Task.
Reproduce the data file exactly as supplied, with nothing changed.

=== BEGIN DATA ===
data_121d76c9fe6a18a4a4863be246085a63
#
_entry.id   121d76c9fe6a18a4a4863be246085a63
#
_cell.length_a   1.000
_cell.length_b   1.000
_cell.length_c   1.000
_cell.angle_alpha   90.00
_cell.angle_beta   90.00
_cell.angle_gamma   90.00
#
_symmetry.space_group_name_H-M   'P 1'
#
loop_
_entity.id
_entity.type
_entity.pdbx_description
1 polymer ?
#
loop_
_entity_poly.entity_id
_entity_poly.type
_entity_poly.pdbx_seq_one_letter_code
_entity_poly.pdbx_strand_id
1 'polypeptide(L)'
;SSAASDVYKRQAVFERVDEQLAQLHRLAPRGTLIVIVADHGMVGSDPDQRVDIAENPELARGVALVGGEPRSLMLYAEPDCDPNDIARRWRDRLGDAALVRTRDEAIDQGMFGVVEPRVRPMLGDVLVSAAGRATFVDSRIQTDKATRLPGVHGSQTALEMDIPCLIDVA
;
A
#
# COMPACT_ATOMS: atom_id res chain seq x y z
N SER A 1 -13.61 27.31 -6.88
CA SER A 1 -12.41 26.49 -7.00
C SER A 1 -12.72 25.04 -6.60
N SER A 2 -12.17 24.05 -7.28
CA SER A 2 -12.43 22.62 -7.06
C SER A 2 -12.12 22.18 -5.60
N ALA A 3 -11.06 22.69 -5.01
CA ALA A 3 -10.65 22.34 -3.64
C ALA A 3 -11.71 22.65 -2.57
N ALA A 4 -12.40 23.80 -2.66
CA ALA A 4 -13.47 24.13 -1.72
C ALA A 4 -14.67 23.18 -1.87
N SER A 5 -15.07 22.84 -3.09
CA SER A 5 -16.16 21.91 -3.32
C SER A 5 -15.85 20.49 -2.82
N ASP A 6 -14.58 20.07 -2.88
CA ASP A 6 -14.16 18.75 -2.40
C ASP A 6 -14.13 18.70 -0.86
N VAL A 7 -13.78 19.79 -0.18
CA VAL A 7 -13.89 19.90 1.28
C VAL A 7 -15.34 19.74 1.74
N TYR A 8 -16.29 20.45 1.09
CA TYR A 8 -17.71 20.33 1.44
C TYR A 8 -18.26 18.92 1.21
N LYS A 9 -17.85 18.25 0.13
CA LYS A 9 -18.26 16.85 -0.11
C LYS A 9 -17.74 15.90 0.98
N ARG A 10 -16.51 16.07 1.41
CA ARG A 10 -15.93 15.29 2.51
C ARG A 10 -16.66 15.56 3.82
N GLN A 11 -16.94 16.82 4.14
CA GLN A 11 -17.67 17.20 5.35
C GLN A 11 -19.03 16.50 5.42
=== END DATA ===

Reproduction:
data_121d76c9fe6a18a4a4863be246085a63
#
_entry.id   121d76c9fe6a18a4a4863be246085a63
#
_cell.length_a   1.000
_cell.length_b   1.000
_cell.length_c   1.000
_cell.angle_alpha   90.00
_cell.angle_beta   90.00
_cell.angle_gamma   90.00
#
_symmetry.space_group_name_H-M   'P 1'
#
loop_
_entity.id
_entity.type
_entity.pdbx_description
1 polymer ?
#
loop_
_entity_poly.entity_id
_entity_poly.type
_entity_poly.pdbx_seq_one_letter_code
_entity_poly.pdbx_strand_id
1 'polypeptide(L)'
;SSAASDVYKRQAVFERVDEQLAQLHRLAPRGTLIVIVADHGMVGSDPDQRVDIAENPELARGVALVGGEPRSLMLYAEPDCDPNDIARRWRDRLGDAALVRTRDEAIDQGMFGVVEPRVRPMLGDVLVSAAGRATFVDSRIQTDKATRLPGVHGSQTALEMDIPCLIDVA
;
A
#
# COMPACT_ATOMS: atom_id res chain seq x y z
N SER A 1 -13.61 27.31 -6.88
CA SER A 1 -12.41 26.49 -7.00
C SER A 1 -12.72 25.04 -6.60
N SER A 2 -12.17 24.05 -7.28
CA SER A 2 -12.43 22.62 -7.06
C SER A 2 -12.12 22.18 -5.60
N ALA A 3 -11.06 22.69 -5.01
CA ALA A 3 -10.65 22.34 -3.64
C ALA A 3 -11.71 22.65 -2.57
N ALA A 4 -12.40 23.80 -2.66
CA ALA A 4 -13.47 24.13 -1.72
C ALA A 4 -14.67 23.18 -1.87
N SER A 5 -15.07 22.84 -3.09
CA SER A 5 -16.16 21.91 -3.32
C SER A 5 -15.85 20.49 -2.82
N ASP A 6 -14.58 20.07 -2.88
CA ASP A 6 -14.16 18.75 -2.40
C ASP A 6 -14.13 18.70 -0.86
N VAL A 7 -13.78 19.79 -0.18
CA VAL A 7 -13.89 19.90 1.28
C VAL A 7 -15.34 19.74 1.74
N TYR A 8 -16.29 20.45 1.09
CA TYR A 8 -17.71 20.33 1.44
C TYR A 8 -18.26 18.92 1.21
N LYS A 9 -17.85 18.25 0.13
CA LYS A 9 -18.26 16.85 -0.11
C LYS A 9 -17.74 15.90 0.98
N ARG A 10 -16.51 16.07 1.41
CA ARG A 10 -15.93 15.29 2.51
C ARG A 10 -16.66 15.56 3.82
N GLN A 11 -16.94 16.82 4.14
CA GLN A 11 -17.67 17.20 5.35
C GLN A 11 -19.03 16.50 5.42